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Insect Herbivores in a CO2-Enriched Warmer World
Williams, R.S., Lincoln, D.E. and Norby, R.J. 2003. Development of gypsy moth larvae feeding on red maple saplings at elevated CO2 and temperature. Oecologia 137: 114-122.

What was done
The authors bagged first instar gypsy moth (Lymantria dispar L.) larvae on branches of red maple (Acer rubrum L.) saplings that were entering their fourth year of growth within open-top chambers that were maintained at four sets of CO2/temperature conditions: (1) ambient temperature, ambient CO2, (2) ambient temperature, elevated CO2 (ambient + 300 ppm), (3) elevated temperature (ambient + 3.5C), ambient CO2, and (4) elevated temperature, elevated CO2. Under these conditions they measured several parameters that were required to test their hypothesis that a CO2-enriched atmosphere would lead to reductions in foliar nitrogen concentrations and increases in defensive phenolics that would in turn lead to increases in insect mortality.

What was learned about CO2
The authors' data demonstrated, in their words, "that larvae feeding on CO2-enriched foliage ate a comparably poorer food source than those feeding on ambient CO2-grown plants, irrespective of temperature." They also observed a marginally significant reduction in leaf water due to CO2 enrichment. Nevertheless, they found that "CO2-induced reductions in foliage quality (e.g. nitrogen and water) were unrelated to insect mortality, development rate and pupal weight."

What the CO2 findings mean
In light of what they observed, the authors were forced to conclude that "phytochemical changes resulted in no negative effects on gypsy moth performance." And they say that this observation "contradicted our prediction that alterations in leaf phytochemistry would affect gypsy moth development."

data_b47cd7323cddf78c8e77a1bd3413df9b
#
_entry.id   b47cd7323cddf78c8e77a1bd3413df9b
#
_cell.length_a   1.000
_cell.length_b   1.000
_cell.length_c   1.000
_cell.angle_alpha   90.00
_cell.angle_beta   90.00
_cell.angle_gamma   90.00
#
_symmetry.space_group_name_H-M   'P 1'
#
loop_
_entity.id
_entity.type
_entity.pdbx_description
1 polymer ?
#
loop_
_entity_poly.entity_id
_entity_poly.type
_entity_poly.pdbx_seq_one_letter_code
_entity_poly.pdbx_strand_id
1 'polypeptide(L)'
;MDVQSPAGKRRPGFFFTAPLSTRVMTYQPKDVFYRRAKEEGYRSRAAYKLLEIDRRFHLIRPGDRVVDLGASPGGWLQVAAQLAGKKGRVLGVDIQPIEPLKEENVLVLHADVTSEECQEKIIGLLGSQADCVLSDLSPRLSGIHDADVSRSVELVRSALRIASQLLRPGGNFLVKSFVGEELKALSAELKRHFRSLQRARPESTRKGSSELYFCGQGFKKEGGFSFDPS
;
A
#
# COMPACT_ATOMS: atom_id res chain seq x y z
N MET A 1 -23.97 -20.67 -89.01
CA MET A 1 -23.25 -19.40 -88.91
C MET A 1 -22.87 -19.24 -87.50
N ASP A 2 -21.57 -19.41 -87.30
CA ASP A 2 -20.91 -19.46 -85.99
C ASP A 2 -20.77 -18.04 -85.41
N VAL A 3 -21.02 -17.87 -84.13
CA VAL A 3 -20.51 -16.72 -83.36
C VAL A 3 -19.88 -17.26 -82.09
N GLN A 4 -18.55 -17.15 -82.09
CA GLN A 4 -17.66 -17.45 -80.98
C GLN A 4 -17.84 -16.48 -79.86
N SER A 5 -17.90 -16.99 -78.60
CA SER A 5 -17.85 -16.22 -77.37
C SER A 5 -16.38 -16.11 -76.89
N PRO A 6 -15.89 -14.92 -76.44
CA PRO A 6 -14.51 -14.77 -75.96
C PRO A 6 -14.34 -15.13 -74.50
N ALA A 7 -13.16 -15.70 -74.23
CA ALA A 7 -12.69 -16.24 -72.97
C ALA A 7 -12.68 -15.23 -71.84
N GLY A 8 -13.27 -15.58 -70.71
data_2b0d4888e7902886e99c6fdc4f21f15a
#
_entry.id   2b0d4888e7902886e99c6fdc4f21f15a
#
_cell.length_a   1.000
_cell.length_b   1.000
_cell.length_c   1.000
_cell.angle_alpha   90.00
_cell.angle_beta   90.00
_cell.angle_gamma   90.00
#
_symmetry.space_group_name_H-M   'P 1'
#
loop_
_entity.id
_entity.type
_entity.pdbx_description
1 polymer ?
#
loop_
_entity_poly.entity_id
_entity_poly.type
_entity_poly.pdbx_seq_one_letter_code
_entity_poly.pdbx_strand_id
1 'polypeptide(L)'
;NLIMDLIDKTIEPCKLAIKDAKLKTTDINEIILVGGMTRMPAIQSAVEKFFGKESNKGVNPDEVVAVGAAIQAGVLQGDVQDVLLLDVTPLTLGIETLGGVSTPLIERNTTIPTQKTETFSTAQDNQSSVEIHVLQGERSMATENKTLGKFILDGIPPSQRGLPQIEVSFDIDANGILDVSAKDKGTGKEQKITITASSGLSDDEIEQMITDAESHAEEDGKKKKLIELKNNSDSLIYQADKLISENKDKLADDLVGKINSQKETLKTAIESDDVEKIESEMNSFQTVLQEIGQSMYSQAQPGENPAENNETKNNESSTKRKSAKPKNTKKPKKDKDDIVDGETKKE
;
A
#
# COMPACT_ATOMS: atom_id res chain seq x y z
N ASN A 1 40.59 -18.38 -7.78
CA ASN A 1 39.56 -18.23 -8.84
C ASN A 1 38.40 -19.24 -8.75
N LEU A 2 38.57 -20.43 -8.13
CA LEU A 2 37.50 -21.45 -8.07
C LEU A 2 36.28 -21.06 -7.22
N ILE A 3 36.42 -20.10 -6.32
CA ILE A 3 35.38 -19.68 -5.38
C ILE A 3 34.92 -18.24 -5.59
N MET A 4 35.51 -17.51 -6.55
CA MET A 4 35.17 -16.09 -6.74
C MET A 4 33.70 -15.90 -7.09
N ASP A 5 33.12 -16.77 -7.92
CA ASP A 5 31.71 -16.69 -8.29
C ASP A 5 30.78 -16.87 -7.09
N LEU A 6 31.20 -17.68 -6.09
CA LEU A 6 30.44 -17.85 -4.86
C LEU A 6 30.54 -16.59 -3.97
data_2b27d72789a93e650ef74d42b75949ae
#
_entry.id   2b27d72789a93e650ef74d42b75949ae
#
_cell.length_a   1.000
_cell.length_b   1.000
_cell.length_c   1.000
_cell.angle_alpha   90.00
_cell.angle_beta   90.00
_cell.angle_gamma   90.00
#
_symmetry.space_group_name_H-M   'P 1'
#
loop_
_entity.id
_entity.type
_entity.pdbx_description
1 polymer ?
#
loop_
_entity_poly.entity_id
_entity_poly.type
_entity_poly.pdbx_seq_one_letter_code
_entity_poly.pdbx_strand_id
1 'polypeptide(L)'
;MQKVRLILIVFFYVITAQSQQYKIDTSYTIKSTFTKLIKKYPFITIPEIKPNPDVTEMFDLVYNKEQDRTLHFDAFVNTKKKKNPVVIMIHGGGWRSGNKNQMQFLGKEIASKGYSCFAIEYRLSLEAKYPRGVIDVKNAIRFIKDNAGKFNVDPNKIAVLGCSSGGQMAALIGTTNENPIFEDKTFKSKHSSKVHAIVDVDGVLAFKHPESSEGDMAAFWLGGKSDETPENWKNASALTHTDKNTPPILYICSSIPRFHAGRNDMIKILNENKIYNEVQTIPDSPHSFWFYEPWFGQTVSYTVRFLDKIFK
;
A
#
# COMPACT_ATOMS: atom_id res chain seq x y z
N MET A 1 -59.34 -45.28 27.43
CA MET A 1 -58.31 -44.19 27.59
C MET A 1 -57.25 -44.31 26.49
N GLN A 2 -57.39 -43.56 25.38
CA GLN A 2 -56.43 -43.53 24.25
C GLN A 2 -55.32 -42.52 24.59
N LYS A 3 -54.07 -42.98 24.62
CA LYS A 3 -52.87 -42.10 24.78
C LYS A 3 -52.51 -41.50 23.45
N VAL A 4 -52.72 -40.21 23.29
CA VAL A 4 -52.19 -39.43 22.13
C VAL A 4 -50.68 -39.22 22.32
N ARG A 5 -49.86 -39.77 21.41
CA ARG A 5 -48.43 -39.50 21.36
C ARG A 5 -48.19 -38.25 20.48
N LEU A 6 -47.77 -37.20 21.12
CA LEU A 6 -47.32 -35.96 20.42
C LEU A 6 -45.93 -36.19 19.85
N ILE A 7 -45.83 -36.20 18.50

What was learned about temperature
The authors report that "irrespective of CO2 concentration, on average, male larvae pupated 7.5 days earlier and female larvae 8 days earlier at elevated temperature."

What the temperature findings mean
The authors note that anything that prolongs the various development stages of insects potentially exposes them to greater predation and parasitism risk, as noted by Clancy and Price (1987). Consequently, the observed temperature-induced hastening of the insects' development must expose them, if anything, to less predation and parasitism risk.

What it all means
Contrary to what many scientists have long believed, the results of this study clearly indicate that concomitant increases in atmospheric CO2 concentration and temperature need not be deleterious to earth's insect herbivores. In some cases, in fact, they can even be beneficial.

Clancy, K.M. and Price, P.W. 1987. Rapid herbivore growth enhances enemy attack: sublethal plant defenses remain a paradox. Ecology 68: 733-737.

Reviewed 17 December 2003